Joint Fluid Crystals
New procedures can generate excitement and anxiety. Joint fluid crystal analysis is a good example. Implementation involves the following:
- Purchasing a new or retrofitting an older microscope with a gout kit (on the cheap this might be $1000 or less, but a new scope can be ten times that amount)
- Developing clear expectations
- Writing a procedure
- Educating staff
- Obtaining reliable quality control and proficiency testing materials to demonstrate and maintain competency
- Sustaining reliable performance
The two most common pathogenic crystals encountered in joint fluid are monosodium urate (MSU) and calcium pyrophosphate (CPPD). Along with a high number of polymorphonuclear cells and especially if seen intracellularly, these are diagnostic for gout and pseudogout conditions, respectively. Both types of crystals are visible under polarized light and demonstrate a characteristic birefringence (a filter splits the polarized light into yellow or blue depending on orientation).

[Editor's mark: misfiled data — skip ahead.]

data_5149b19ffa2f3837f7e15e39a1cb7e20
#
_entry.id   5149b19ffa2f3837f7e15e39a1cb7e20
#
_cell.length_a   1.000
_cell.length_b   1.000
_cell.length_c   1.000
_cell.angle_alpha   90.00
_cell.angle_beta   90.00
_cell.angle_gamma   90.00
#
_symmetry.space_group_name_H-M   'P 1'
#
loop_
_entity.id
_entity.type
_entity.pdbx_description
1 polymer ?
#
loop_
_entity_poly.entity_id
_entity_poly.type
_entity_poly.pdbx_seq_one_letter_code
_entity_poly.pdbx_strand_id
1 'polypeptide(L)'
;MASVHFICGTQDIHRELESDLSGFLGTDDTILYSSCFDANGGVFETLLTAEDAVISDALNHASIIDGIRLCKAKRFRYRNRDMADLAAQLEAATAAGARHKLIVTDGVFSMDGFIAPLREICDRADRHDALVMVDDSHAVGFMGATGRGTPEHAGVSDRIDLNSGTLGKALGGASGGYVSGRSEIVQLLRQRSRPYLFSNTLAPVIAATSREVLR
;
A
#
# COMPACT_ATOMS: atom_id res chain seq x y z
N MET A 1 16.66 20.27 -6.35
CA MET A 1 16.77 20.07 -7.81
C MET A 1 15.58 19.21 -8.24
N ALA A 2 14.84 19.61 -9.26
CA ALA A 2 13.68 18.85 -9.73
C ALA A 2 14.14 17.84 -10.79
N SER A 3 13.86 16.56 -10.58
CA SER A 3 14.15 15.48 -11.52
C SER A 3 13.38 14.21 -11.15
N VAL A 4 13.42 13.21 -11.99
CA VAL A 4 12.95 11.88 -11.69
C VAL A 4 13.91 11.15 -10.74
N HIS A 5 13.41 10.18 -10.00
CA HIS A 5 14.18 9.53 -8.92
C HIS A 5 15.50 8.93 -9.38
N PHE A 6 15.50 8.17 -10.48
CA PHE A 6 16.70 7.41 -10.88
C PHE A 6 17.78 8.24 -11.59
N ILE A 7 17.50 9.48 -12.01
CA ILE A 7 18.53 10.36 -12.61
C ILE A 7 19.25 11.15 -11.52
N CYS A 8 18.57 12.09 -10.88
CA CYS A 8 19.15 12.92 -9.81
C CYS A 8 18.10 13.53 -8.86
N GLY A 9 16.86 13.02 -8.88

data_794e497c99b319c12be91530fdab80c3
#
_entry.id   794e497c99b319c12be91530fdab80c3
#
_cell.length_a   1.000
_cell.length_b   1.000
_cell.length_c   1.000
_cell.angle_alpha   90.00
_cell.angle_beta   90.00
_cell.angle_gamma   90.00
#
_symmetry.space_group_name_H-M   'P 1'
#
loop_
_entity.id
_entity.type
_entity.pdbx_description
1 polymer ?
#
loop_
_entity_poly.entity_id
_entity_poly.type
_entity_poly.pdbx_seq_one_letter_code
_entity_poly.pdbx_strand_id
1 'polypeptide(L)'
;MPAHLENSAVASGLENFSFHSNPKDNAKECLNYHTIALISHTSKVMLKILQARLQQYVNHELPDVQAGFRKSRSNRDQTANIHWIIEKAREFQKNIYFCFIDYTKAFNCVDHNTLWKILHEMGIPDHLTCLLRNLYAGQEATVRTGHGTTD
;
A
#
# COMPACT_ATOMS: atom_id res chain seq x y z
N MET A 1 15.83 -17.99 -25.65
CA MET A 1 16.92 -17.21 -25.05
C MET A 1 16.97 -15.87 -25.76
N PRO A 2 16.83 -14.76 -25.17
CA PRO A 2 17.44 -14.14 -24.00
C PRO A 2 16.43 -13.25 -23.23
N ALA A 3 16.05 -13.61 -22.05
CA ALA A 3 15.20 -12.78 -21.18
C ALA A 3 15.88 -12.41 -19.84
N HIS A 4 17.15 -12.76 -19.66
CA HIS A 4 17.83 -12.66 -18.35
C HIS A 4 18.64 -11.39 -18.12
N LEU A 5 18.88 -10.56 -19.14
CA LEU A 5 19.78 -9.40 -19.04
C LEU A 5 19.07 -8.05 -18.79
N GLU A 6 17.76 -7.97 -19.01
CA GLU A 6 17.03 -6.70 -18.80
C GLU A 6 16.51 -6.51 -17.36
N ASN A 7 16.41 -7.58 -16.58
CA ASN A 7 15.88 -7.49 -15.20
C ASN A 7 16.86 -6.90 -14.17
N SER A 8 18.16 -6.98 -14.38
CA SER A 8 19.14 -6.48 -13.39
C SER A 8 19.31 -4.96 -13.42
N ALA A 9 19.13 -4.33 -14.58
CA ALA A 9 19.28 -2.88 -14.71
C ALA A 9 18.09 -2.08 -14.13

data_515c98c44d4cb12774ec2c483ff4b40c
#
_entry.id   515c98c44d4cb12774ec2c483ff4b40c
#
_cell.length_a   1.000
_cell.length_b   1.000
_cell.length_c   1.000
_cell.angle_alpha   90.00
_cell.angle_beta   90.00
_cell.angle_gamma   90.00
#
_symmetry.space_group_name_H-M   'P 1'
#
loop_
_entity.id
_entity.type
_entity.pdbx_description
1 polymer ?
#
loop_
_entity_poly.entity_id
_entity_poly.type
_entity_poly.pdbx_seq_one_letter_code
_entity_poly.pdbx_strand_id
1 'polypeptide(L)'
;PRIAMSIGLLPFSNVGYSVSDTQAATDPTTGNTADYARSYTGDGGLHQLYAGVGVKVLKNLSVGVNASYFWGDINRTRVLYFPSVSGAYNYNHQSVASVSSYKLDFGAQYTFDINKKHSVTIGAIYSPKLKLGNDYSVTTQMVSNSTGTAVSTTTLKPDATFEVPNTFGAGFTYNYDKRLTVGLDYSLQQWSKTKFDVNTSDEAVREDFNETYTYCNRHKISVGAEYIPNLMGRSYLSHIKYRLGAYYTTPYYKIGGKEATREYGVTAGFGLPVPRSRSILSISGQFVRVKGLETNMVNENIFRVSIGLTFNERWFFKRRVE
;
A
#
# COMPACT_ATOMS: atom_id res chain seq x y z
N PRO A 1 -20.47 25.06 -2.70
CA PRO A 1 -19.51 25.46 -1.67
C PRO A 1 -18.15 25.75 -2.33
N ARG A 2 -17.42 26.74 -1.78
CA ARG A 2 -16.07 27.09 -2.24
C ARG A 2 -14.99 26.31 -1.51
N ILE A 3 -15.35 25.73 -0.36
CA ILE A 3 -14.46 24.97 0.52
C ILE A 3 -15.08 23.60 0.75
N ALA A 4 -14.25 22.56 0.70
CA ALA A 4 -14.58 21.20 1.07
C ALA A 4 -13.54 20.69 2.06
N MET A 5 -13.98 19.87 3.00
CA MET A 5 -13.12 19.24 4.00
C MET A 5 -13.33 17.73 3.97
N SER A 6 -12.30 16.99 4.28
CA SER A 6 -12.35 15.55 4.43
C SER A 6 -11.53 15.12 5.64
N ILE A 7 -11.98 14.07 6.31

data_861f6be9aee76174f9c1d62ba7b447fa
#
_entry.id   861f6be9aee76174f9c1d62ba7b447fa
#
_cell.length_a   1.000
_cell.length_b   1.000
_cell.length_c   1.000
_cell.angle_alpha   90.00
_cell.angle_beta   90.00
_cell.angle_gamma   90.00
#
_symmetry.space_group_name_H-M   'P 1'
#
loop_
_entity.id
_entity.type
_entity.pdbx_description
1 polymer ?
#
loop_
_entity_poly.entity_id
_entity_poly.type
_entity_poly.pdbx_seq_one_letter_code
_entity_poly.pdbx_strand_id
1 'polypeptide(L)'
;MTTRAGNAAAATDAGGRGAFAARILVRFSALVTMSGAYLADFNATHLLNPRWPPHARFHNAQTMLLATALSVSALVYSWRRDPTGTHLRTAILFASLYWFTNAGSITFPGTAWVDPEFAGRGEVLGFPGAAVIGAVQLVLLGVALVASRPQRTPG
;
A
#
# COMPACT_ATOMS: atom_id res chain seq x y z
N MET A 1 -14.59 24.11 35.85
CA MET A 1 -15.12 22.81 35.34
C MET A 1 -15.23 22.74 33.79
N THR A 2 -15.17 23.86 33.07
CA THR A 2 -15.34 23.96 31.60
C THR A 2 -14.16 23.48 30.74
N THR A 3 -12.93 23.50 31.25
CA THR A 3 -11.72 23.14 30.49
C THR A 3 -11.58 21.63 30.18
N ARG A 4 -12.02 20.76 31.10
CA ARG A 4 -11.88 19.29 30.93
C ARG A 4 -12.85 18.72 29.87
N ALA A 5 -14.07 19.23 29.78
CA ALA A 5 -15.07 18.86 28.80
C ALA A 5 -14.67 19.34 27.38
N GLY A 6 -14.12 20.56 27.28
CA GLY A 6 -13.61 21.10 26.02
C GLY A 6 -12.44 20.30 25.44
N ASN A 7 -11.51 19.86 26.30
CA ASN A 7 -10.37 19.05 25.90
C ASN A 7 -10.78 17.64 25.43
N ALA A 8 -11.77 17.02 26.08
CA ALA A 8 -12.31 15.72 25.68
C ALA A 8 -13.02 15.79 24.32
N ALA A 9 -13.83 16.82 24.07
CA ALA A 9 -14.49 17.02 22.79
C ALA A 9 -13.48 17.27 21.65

A reasonable expectation might be that bench techs are able to identify MSU crystals 100% of the time, since these are large, needle shaped, and strongly birefringent. Perhaps, since CPPD crystals are identified less reliably because of their size and shape variation and weak birefringence, a negative or equivocal specimen can be checked by a second tech.
Fine, if there is someone on staff who is familiar with what these crystals are supposed to look like. Techs need to be shown with a clear, simple hands-on approach. Yet some techs will say they “get it” with a hope that they can muddle through or ask someone else to look at it. Some positives will be missed. Theory has a way of getting muddled in practice.
This process is similar for any new test. Some, such as lactate, are easier because the testing platform is already well understood; parameters are variations on a theme. Others, such as joint fluid analysis for crystals, involve new equipment, new skills, and new understanding.
What about in your lab? Have you brought in crystal analysis or some other procedure needing new skills? What problems did you encounter?
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